AIR FORCE ACADEMY, Colo. >> A woman from Hawaii is among several astronautics students building a $2 million satellite scheduled to be launched in January from NASA's space shuttle Atlantis.
Air Force cadet from
isles works on satellite
The 40-pound, solar-powered, aluminum satellite, called FalconSAT-2, is expected to solve some problems the military has with communications.
FalconSAT-2 is engineered to record data about bubbles, or plasma pockets, that cluster together and interfere with signals for everything from helping bombs hit their targets to allowing troops to talk to each other.
It should record data for up to eight months and then burn up in the atmosphere. The data will be analyzed to help forecast signal outages.
Fifty cadets majoring in physics, computer and astronautical engineering spend about five class hours a week and countless hours after school and on the weekends building FalconSAT-2 from scratch.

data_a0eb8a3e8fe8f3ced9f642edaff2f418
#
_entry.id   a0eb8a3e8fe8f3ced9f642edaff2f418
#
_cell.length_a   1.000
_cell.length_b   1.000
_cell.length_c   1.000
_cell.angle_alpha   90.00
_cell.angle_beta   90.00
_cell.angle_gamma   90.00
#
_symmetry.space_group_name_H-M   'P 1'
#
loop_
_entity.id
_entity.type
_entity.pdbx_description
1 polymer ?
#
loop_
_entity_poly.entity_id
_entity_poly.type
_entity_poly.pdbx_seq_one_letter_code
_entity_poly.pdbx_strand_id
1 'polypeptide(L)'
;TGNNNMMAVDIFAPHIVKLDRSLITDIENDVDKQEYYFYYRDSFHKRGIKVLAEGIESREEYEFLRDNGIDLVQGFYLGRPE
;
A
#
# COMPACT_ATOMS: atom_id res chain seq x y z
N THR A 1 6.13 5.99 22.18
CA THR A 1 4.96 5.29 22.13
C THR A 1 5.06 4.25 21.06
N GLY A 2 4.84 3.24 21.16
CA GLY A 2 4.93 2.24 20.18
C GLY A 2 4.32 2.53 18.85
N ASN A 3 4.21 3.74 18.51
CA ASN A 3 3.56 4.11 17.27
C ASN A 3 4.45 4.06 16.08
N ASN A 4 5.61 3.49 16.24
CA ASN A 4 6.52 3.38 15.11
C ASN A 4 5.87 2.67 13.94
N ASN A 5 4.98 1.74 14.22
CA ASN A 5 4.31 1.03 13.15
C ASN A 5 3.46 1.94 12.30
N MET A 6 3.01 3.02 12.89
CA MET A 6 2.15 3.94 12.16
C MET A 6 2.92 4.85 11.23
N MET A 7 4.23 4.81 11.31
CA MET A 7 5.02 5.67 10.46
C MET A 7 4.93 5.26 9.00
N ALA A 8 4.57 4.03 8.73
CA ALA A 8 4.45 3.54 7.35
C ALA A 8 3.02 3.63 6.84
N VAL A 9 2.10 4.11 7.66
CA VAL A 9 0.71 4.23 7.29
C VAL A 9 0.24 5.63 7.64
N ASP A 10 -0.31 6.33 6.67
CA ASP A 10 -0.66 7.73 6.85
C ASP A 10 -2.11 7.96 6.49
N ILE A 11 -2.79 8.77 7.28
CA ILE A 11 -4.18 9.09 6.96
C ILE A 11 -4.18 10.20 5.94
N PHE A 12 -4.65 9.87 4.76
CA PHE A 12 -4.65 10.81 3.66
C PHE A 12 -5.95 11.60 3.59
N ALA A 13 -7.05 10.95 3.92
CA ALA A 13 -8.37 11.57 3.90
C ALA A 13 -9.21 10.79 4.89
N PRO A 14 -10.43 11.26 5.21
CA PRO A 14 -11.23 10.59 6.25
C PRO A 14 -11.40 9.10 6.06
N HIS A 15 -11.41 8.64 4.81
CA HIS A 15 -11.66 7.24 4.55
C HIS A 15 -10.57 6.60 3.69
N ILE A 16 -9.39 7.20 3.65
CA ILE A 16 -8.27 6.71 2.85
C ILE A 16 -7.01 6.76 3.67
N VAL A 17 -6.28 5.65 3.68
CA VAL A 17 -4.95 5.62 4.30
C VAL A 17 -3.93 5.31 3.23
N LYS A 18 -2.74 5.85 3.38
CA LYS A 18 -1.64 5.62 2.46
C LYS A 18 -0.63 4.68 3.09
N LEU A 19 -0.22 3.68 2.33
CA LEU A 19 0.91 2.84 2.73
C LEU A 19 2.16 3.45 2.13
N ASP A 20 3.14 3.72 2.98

For two semesters, much of their work centers on a "clean room" where they build the delicate circuitry that will run the satellite.
The room, enclosed in clear plastic, keeps out dust and other particles. Cadets wear white coats and caps, gloves and shoe covers inside.
Senior Elizabeth Young, an astronautical engineering major who wants to be an astronaut, is a team leader charged with designing the satellite's solar panels.
"I've always been interested in space," said Young, a Hawaii native who will go to pilot training after she graduates next month. "Staring up at the stars at night is amazing."
The Department of Defense had dozens of requests for other uses of the extra cargo space on Atlantis, but Pentagon officials liked the cadets' pitch for their project.
The satellite is due for delivery to NASA in July.
BACK TO TOP